SPAM (on list) was:Re: classiccmp list (sort of) help requested
A.MacDonald+classiccmp at slitesys.demon.co.uk
Fri Dec 15 10:27:02 CST 2006
Mike Loewen wrote:
>> It was noted in one of the trade publications I looked at that a very
>> effective check on SPAM was to confirm that the stream opened up to
>> you (on your port 25) actually did a "conversation" with the remote
> Something I've been experimenting with on one of my SMTP servers is
> "greylisting", as implemented in a sendmail milter:
> On my system, it blocks over 95% of SPAM delivery attempts. Most of
> the SPAMbots I've seen attempting to deliver a message don't wait around
> for a reply and simply disconnect when they get the temporary reject
> code. [...]
The problem, as mentioned in a few places online, is that it increases
the burden of sending a (legitimate) email as it spends more time on the
outgoing mail server being repeatedly sent -- I'm not aware of any
system where the rejection message is parsed and then used to insert the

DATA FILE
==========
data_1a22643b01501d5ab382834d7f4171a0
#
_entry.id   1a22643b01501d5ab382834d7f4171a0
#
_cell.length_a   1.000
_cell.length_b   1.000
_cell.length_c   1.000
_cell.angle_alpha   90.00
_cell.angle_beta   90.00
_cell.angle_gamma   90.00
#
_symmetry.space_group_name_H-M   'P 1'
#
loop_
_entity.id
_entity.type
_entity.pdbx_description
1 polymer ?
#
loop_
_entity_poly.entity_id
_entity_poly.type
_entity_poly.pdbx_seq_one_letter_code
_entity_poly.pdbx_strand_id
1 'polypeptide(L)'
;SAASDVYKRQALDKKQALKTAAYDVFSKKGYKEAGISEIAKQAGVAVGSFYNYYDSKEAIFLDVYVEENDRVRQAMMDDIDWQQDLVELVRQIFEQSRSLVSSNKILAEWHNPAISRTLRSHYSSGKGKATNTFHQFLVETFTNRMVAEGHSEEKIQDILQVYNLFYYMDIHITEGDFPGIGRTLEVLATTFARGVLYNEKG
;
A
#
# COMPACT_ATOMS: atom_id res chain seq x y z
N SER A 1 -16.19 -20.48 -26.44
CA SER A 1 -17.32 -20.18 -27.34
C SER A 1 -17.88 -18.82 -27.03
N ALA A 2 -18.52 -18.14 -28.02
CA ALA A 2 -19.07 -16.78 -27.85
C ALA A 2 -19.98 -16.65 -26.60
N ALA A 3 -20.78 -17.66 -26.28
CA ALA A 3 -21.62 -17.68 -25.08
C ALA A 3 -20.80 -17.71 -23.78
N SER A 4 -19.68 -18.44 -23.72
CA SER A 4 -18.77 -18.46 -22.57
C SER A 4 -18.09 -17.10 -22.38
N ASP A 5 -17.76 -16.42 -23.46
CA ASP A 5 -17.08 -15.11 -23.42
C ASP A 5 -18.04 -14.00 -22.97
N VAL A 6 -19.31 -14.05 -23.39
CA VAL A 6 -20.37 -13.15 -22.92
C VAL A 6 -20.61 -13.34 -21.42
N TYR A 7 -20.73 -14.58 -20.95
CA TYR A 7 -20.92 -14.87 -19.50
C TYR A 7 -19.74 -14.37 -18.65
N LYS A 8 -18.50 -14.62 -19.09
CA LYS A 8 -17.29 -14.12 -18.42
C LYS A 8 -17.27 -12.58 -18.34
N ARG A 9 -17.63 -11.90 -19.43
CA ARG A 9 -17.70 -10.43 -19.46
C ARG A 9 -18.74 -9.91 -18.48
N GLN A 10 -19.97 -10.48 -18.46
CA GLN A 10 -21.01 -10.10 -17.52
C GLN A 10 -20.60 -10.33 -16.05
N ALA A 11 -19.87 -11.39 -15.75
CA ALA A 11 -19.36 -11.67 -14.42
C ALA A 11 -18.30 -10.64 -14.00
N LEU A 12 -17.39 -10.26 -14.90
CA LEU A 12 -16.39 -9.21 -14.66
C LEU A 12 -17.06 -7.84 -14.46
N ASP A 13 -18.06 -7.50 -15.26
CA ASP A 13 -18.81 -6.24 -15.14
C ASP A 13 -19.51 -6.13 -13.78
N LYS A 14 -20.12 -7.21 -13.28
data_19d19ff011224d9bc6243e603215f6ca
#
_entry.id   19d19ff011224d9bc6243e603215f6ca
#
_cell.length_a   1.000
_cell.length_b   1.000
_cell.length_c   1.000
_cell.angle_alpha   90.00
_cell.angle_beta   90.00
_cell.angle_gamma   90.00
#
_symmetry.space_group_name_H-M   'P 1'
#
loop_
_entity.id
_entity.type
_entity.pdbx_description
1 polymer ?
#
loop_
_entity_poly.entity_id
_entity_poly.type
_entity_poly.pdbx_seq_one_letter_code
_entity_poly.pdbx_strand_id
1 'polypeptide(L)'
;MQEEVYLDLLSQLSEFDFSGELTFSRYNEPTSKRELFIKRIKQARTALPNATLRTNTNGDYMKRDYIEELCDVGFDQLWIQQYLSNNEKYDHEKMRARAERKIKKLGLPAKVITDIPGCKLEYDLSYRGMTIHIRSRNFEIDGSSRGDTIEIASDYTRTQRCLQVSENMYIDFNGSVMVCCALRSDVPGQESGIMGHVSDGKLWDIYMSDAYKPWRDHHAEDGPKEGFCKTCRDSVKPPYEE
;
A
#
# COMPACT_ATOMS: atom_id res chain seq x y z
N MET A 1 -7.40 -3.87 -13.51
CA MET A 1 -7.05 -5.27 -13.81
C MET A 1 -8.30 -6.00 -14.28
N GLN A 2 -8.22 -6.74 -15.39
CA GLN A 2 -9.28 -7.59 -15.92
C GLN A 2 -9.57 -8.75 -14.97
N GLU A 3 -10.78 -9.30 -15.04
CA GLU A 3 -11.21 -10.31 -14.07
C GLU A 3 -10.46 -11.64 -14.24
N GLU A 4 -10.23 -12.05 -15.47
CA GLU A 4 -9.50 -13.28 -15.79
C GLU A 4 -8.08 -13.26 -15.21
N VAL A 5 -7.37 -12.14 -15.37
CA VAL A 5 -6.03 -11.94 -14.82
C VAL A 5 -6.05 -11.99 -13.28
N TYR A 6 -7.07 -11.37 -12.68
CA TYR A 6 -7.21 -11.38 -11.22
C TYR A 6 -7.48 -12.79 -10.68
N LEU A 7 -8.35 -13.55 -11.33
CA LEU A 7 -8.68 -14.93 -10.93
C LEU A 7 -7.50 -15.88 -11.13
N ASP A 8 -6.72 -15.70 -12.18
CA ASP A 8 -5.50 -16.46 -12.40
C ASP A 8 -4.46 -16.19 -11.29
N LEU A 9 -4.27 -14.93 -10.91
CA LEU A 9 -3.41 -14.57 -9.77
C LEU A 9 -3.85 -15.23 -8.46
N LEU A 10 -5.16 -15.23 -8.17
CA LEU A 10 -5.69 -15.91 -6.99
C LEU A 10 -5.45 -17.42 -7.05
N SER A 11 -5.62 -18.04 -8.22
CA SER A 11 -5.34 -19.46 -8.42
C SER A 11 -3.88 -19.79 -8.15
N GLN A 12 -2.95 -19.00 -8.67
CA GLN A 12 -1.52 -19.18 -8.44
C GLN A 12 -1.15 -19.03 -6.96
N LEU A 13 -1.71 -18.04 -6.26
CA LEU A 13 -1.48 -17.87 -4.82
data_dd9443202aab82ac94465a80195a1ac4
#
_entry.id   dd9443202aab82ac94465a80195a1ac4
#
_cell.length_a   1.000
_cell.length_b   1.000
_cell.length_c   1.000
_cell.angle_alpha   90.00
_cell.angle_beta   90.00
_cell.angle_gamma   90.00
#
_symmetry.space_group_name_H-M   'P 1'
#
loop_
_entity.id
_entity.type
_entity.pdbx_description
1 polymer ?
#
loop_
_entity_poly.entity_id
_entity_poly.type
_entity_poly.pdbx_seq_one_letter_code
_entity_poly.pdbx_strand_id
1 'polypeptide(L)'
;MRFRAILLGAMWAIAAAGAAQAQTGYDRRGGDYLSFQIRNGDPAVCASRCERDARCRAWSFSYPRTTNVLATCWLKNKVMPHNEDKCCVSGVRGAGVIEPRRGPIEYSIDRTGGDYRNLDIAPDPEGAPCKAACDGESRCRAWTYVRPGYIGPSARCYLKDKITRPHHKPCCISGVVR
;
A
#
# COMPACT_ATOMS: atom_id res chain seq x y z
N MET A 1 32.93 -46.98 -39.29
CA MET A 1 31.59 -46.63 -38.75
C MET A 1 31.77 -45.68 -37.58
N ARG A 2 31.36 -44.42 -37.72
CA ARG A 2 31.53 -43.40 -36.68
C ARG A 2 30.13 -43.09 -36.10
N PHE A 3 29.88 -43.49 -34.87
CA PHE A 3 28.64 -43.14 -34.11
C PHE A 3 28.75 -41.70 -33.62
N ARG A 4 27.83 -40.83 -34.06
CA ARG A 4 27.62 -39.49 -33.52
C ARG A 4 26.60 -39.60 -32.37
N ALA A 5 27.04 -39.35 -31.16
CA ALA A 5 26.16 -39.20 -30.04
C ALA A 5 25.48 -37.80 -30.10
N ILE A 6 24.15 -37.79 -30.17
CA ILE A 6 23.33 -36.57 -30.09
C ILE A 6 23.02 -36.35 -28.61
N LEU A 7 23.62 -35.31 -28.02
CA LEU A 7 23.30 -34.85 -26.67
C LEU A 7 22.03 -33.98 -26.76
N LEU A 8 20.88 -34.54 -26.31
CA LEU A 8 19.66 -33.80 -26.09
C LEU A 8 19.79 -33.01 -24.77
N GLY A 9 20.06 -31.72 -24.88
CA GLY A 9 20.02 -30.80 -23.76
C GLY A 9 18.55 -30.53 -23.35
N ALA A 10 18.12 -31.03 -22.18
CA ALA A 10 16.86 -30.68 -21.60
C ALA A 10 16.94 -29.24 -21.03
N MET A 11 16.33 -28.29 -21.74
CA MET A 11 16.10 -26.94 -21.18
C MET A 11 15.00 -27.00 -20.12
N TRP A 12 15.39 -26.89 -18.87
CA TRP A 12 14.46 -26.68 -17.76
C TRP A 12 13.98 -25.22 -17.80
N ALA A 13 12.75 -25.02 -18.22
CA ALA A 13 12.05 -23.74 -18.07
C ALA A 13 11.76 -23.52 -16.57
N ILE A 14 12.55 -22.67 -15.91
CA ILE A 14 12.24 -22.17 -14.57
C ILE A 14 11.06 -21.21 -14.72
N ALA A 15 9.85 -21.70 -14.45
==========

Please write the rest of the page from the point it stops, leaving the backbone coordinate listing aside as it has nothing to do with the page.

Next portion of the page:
correct retry delay. For the big boys this would massively increase the
amount of work their servers would have to do.
I experimented with greylisting on my servers which handle email for
clients. It worked *extremely* well, but I still had to turn it off
after about 3 days. We found that customers where failing to get email
from people at big ISPs because their systems would not retry the mails
(or didn't do enough retry attempts to pass the 1hr barrier.) Whilst
many people might feel that dropping all emails from AOL is a good
thing my customers didn't seem to agree ...
It might be possible to use in conjunction with other tools, or by
skipping it for the set of ISPs that can't/won't accept being
greylisted, but it really shouldn't be used at the primary filter level.
 AOL wasn't the only one, but it was the most complained about one.
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